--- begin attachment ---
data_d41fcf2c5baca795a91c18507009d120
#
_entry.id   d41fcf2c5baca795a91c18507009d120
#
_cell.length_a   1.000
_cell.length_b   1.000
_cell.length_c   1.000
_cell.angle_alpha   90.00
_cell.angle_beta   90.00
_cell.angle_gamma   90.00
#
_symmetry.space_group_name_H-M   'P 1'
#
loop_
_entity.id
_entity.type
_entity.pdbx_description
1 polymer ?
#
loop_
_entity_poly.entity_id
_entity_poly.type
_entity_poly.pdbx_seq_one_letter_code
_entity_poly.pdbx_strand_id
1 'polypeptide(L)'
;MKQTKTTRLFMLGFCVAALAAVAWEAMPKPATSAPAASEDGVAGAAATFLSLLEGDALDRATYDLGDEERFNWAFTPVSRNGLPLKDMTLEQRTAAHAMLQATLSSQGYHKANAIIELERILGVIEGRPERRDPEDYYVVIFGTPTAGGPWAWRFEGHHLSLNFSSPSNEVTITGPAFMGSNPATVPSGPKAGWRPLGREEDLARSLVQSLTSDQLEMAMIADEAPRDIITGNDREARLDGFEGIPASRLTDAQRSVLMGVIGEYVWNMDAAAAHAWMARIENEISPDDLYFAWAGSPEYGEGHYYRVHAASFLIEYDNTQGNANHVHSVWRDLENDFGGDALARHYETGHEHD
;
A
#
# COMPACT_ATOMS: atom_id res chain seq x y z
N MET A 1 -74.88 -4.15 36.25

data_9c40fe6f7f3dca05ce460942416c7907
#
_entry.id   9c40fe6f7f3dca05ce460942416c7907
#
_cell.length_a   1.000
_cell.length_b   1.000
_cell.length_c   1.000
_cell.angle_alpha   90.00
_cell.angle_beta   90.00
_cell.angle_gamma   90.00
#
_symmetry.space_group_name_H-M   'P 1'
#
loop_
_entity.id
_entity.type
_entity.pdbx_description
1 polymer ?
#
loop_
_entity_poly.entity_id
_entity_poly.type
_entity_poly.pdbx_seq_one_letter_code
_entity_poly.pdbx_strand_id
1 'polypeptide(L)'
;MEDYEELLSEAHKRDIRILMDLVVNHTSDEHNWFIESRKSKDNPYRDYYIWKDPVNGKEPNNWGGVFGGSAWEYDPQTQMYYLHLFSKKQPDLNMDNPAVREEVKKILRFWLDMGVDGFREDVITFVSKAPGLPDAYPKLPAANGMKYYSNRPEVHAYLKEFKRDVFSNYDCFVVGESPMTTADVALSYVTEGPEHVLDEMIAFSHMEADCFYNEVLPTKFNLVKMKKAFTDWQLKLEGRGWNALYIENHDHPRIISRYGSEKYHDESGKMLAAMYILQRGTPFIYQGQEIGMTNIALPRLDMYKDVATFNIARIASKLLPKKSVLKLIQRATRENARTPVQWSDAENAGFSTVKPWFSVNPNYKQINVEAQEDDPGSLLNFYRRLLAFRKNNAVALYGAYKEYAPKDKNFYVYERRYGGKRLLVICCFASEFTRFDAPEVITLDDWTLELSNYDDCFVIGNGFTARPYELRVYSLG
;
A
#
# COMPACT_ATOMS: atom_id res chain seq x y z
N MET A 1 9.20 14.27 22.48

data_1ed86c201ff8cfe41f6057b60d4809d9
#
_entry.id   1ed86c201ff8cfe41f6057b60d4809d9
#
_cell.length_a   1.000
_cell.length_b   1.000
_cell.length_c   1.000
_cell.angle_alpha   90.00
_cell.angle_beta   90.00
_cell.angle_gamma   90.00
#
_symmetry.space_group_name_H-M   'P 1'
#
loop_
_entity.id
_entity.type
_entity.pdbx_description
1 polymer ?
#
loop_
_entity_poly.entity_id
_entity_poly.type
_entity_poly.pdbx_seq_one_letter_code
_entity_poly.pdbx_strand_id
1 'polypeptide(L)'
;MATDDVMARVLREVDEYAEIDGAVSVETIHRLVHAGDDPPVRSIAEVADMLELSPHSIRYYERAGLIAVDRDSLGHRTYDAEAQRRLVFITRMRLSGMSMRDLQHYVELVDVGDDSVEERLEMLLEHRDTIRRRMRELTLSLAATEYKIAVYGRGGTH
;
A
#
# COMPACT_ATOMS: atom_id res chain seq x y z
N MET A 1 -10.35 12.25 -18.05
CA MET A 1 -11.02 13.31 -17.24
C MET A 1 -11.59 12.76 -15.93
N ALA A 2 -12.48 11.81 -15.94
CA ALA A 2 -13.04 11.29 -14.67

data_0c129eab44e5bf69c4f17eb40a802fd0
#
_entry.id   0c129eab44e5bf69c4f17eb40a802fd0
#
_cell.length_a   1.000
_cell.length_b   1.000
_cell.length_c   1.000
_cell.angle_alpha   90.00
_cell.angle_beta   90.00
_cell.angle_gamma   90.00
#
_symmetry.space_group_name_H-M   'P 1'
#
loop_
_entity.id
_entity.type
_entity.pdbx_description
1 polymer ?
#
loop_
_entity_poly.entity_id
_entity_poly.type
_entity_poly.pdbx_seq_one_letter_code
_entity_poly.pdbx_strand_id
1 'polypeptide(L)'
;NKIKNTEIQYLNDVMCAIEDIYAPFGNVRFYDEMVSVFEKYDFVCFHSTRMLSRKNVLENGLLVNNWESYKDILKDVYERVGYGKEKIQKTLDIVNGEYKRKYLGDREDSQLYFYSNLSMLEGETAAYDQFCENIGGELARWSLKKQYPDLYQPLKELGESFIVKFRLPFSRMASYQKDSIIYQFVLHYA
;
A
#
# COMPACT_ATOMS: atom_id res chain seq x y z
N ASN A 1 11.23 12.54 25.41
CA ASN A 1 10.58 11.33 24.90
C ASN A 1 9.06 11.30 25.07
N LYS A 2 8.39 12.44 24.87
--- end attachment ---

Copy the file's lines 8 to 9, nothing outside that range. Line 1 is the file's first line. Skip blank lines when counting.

_cell.angle_alpha   90.00
_cell.angle_beta   90.00